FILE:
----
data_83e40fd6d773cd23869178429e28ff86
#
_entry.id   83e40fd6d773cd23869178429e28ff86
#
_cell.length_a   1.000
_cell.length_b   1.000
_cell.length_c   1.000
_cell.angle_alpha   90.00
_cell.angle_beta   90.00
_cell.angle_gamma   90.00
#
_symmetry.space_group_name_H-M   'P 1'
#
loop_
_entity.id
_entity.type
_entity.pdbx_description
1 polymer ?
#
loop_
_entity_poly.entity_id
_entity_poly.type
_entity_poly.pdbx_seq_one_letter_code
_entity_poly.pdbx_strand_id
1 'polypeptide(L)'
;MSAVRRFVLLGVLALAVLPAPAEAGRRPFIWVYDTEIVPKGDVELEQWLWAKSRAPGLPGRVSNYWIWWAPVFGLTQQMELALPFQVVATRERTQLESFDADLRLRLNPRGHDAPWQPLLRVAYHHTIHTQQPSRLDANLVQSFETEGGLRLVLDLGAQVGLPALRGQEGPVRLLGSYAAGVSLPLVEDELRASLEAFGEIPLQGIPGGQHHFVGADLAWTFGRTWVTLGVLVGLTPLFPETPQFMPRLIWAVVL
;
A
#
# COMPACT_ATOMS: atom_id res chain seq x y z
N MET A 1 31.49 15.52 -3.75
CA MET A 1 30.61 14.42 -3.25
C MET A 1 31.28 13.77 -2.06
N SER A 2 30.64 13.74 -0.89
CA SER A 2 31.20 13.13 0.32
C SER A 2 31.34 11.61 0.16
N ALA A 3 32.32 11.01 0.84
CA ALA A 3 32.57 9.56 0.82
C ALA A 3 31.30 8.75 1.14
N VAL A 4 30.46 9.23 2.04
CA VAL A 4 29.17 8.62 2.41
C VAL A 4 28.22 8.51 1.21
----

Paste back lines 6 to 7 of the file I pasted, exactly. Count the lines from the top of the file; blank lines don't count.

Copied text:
_cell.length_b   1.000
_cell.length_c   1.000